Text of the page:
New Spanish-style tapas operation in German Village transports diners overseas
El Lugar Tapas Bar & Restaurant, a charming little operation that recently opened in German Village, offers a chalkboard menu of bold snacks, many of which are garlicky and splashed with good olive oil. Additionally, it offers a small paper menu that stars canned seafood from Spain meant to be enjoyed with Salsa Espinaler.
El Lugar also offers an all-Spanish wine list, cinnamon-and-orange-scented Sangria that goes down easily ($10 per glass), plus refreshing cocktails such as a citrusy Moscow Mule (Blood Orange Mule, $12) and the pleasantly bitter Village Vibes ($9), made with Campari and Estrella Damm Spanish beer.
In a nutshell, El Lugar might be the most true-to-form Spanish-style tapas eatery to ever set up shop in Columbus.
Translating to “the place,” El Lugar is attached to (and shares owners with) an upscale German restaurant called Alpine. Because the establishments are vastly different — and Alpine deserves its own review — this article deals solely with El Lugar.
Seating about 30 on stools at potentially problematic small tables and a preferable bar, El Lugar makes an impactful early impression with hand-penciled murals on white walls that depict Spanish seaports. A low, black ceiling, plenty of windows and woodwork, plus a soundtrack that often plays Spanish guitar music help set an appropriate mood.
So does your first taste of the food, which is usually an amuse bouche of garlicky crostini with tomato pulp, basil chiffonade and olive oil. If that sounds commonplace, the punchy flavors and textures definitely grabbed my attention.
Ditto for the shareable, terrific Steak and Wine Flight ($26) — three expertly grilled beef varieties presented in juicy four-bite piles, each distinctly and deliciously seasoned, and each paired with a mini pour of wine. My steakhouse-worthy sampler: flank steak, chimichurri and tempranillo; filet mignon, wine-butter sauce and garnacha; ribeye, Southwest spices and pinot noir. Note: Because this relatively substantial dish is pricey and apparently always available, it's somewhat of a chalkboard anomaly here.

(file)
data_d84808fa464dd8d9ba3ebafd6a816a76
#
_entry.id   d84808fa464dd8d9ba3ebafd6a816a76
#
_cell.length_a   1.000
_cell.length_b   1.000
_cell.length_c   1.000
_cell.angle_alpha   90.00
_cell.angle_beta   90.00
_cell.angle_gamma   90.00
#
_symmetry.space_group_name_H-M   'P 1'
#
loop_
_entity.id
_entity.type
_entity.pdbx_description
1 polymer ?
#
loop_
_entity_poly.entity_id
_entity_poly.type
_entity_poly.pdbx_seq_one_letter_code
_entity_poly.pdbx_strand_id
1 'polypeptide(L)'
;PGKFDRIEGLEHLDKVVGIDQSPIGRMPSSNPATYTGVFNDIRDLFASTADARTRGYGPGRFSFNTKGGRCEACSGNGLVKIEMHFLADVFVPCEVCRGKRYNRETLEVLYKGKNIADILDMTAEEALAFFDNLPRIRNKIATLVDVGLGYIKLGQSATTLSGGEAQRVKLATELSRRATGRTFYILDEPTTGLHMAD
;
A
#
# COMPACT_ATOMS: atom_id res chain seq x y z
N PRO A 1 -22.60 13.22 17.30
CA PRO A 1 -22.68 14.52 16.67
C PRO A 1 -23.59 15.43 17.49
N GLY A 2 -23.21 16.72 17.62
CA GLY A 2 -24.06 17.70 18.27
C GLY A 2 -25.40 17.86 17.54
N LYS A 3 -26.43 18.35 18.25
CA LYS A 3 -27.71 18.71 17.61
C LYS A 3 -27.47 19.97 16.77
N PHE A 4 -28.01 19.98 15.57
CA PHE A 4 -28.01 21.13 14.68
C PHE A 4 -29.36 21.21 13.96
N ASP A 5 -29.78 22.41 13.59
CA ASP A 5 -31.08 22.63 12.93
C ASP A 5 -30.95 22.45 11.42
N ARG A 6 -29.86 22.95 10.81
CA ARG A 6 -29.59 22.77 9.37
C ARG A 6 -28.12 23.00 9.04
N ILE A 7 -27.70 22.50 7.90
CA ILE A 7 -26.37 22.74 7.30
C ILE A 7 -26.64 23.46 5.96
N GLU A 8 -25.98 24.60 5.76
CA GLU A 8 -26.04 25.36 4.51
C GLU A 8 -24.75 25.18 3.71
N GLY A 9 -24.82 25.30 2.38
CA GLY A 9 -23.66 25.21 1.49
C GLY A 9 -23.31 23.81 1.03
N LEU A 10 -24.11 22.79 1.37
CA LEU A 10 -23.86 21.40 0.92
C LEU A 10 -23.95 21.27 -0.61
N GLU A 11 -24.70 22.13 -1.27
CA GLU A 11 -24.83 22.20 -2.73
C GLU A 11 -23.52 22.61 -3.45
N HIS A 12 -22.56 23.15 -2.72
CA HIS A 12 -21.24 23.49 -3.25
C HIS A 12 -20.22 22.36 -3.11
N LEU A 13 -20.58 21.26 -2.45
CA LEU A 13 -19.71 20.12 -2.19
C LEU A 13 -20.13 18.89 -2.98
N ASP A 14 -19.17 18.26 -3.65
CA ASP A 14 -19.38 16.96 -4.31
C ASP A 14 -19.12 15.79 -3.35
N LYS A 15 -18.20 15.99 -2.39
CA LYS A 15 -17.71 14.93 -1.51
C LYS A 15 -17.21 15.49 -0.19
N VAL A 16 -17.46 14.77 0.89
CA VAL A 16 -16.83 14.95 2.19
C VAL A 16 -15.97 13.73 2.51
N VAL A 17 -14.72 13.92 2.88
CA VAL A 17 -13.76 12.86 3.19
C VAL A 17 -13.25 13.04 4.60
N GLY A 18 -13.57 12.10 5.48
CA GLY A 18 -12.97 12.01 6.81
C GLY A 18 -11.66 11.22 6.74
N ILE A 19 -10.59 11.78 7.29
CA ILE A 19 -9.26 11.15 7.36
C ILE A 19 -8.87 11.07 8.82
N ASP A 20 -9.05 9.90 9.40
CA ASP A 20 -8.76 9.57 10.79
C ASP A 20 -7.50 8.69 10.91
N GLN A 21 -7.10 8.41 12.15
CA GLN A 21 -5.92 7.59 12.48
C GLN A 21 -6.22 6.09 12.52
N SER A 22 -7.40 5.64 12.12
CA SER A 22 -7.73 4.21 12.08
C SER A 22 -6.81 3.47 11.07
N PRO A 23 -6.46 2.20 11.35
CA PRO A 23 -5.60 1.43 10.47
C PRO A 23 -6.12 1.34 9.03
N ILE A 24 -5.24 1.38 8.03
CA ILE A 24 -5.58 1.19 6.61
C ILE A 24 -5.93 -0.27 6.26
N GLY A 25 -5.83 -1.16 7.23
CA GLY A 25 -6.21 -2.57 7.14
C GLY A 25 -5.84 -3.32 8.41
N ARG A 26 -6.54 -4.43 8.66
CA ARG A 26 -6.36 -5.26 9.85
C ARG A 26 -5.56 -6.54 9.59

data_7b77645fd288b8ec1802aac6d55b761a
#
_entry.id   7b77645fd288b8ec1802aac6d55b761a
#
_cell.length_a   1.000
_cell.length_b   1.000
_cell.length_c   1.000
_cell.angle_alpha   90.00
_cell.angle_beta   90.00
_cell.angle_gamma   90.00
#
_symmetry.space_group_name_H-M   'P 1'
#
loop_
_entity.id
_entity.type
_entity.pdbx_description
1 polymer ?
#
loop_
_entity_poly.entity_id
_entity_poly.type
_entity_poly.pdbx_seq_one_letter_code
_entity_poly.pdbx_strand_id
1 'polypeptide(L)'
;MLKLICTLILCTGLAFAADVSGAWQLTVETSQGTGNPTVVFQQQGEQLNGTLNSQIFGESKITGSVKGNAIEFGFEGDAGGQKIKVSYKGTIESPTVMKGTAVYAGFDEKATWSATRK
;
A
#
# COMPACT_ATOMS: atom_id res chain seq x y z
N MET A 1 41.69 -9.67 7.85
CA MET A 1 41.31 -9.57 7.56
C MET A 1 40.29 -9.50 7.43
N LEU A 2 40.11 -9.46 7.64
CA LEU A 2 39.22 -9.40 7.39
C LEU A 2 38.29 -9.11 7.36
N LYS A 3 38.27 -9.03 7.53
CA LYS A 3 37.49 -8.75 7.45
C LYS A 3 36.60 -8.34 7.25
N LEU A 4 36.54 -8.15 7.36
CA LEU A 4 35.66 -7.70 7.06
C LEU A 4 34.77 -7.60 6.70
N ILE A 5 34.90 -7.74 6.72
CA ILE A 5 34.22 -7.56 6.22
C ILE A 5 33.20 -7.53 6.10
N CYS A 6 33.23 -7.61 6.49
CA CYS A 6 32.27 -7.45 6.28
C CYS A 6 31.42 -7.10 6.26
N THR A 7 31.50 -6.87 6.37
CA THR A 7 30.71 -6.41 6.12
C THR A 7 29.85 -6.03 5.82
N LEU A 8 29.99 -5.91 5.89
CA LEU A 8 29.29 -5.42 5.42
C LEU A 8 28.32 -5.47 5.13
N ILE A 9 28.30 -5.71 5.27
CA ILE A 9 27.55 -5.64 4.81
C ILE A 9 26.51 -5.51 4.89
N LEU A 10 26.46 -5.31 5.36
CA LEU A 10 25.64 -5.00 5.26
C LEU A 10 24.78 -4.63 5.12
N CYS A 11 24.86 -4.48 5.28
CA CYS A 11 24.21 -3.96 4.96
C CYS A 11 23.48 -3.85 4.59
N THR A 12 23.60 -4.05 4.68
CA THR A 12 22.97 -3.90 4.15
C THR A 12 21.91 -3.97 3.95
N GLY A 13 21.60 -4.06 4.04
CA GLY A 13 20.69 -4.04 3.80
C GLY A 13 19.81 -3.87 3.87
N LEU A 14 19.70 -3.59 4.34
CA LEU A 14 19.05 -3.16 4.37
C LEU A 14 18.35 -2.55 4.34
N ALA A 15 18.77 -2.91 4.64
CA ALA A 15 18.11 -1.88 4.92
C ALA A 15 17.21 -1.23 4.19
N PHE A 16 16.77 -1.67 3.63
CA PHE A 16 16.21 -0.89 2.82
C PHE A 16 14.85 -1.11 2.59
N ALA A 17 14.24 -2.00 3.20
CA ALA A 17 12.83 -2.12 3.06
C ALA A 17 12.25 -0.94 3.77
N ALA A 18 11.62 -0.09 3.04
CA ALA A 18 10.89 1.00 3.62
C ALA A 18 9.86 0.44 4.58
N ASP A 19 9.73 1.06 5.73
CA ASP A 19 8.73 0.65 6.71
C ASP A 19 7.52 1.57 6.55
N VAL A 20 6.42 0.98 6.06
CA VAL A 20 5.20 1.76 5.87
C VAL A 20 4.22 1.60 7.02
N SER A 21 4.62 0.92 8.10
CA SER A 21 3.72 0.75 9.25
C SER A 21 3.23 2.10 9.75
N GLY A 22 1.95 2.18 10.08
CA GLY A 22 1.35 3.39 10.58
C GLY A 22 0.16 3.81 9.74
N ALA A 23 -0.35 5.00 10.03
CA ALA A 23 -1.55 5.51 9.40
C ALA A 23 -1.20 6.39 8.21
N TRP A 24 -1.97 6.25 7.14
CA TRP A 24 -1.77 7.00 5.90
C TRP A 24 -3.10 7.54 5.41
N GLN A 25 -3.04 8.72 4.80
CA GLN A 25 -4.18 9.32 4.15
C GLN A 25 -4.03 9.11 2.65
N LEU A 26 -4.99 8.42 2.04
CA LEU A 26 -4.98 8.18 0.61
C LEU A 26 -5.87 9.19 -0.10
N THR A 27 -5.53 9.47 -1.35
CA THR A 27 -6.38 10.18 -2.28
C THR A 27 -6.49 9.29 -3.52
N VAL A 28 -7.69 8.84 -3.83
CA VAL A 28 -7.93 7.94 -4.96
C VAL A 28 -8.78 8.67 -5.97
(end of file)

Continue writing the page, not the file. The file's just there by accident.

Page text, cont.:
Some other chalkboard-posted dishes, such as the sizable and dynamic Pork Confit with Corn Relish and Chimichurri, the OK Seafood Paella with chorizo-spiked saffron rice, plus one clam, one mussel and one huge head-on shrimp, and the super-comforting Creamy Polenta with three shisito peppers but none of the advertised romesco sauce, cost $12 apiece.
As of my last visit, though, most of the chalkboard offerings had been arranged into coherent groups of $3, $5 and $10 plates. A majority of these dishes come with toasted bread that in my experience was warm and crispy on most occasions, but not all.
Among $3 items, the Albondigas — crowd-pleasing springy meatballs in long-cooked tomato sauce — is a better option than the so-so beet and prosciutto crostini. Some $5 plates worth seeking: the spot-on Spanish Tortilla — a delightful, if rather thin, wedge of potato-and-cheese frittata; the Jamon Bikini — a teeny but nifty grilled cheese sandwich with Serrano ham; and the good-tasting, good-deal of Fish en Papillote — a tender block of cod steamed in parchment paper with tomatoes, green peppers and onions.
Fish from a can might sound like an odd order in a restaurant — unless you're in Spain, where it's popular. One esteemed Spanish brand — Espinaler — is showcased at El Lugar.
The same company makes Salsa Espinaler, a vinegary mild red-pepper sauce beloved in Spain and available on every table here. When presented with, say, the firm canned Pepus Mussels ($7), place some of the shellfish on the provided toast, squeeze on lemon, dot with Salsa Espinaler, and dig in.
If this isn't your thing — I like it — maybe free booze is. That's what you'll get when a friendly server in this fun restaurant pours you a complimentary, meal-ending glass of Spanish vermouth.